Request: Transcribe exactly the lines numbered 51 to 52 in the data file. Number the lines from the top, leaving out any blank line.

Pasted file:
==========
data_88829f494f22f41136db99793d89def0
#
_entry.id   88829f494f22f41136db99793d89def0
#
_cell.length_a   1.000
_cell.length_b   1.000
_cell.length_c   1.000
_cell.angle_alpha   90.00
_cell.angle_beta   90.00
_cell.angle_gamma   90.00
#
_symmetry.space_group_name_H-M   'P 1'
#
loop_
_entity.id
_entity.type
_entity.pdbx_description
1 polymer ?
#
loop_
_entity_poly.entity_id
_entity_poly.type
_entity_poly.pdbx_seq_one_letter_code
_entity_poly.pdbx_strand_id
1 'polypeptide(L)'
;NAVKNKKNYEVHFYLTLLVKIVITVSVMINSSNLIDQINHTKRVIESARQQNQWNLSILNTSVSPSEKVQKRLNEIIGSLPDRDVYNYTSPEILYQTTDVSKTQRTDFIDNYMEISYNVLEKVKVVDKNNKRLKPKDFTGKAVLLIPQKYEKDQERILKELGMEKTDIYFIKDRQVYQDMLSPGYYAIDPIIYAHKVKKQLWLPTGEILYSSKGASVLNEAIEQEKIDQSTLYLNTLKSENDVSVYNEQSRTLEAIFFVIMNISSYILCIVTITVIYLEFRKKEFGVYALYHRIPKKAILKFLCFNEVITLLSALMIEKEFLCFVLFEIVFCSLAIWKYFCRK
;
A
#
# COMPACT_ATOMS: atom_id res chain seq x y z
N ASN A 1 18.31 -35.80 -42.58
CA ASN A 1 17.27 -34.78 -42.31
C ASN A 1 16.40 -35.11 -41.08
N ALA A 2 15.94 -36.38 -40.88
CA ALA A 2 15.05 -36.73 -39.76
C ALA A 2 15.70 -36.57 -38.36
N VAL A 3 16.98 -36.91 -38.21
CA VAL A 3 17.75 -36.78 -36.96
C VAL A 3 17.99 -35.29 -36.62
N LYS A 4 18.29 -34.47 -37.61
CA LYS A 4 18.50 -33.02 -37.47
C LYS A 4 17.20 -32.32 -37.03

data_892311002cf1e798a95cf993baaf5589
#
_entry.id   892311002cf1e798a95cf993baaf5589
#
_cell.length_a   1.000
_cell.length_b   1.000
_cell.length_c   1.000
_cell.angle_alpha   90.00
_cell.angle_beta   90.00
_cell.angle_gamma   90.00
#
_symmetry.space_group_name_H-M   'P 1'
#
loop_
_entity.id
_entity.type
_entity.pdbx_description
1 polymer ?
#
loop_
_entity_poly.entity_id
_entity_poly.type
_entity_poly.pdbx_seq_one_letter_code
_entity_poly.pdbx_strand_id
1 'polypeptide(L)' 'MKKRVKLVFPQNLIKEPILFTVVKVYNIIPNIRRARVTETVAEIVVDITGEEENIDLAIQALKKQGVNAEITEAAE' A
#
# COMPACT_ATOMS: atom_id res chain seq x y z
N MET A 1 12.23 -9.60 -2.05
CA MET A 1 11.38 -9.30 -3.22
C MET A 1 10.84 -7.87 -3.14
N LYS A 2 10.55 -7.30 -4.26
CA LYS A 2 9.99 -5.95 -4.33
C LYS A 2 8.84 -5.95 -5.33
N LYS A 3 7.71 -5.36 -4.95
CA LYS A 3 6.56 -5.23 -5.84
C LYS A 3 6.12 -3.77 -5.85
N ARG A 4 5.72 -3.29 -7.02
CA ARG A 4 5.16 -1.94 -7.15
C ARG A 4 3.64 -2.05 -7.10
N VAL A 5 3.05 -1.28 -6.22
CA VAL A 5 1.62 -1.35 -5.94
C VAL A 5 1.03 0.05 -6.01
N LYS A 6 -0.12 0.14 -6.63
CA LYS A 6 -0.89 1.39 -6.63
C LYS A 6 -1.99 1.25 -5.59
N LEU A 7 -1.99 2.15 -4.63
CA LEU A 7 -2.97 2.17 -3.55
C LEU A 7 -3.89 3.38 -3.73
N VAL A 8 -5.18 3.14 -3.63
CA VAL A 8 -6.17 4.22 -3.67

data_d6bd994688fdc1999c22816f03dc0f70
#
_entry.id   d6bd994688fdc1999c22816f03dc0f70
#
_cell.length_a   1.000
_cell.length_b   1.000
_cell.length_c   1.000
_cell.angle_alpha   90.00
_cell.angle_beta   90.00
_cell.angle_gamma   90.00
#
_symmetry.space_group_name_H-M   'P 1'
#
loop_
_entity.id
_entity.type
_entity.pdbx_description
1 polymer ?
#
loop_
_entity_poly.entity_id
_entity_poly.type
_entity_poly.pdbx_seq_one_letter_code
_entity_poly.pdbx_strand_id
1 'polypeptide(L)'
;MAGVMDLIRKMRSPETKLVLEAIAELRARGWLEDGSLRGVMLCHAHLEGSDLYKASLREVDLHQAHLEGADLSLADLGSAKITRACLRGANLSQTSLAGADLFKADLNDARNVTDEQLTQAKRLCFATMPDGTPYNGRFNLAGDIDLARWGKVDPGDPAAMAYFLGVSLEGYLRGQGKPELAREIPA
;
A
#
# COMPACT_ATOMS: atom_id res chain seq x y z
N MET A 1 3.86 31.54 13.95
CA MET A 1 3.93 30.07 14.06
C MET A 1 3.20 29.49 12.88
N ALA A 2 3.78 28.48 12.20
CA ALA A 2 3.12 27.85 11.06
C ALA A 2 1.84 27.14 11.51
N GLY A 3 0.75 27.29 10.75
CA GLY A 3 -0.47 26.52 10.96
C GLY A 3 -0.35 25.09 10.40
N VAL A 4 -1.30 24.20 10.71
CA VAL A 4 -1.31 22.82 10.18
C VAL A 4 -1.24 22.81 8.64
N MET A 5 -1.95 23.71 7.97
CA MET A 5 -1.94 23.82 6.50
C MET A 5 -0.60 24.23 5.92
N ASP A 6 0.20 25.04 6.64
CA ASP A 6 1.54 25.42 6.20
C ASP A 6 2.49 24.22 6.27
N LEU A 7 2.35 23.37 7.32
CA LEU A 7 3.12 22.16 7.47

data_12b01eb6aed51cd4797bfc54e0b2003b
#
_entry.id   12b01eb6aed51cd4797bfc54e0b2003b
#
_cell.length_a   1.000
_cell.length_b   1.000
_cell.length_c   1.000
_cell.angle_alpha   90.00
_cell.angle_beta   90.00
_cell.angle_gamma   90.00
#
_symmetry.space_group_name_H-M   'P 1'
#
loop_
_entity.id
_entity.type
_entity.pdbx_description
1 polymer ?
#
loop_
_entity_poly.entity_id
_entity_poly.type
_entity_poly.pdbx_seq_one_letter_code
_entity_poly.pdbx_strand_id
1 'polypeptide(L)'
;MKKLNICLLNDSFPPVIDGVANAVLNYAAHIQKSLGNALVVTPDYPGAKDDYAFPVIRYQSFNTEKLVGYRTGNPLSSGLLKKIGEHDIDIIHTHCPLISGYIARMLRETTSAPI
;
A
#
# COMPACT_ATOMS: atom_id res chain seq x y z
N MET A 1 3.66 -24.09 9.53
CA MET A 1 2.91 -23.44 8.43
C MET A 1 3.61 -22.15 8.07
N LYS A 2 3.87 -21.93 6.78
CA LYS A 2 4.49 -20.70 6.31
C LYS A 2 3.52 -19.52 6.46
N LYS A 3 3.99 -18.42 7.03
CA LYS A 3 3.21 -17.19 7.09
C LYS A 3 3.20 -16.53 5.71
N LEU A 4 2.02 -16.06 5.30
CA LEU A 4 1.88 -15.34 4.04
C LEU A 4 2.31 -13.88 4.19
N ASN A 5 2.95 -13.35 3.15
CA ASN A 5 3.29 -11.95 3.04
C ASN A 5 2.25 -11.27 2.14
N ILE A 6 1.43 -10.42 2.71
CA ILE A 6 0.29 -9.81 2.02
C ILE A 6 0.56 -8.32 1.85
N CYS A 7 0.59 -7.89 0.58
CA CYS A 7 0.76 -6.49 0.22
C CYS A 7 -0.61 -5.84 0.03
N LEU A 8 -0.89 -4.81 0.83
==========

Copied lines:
_cell.angle_beta   90.00
_cell.angle_gamma   90.00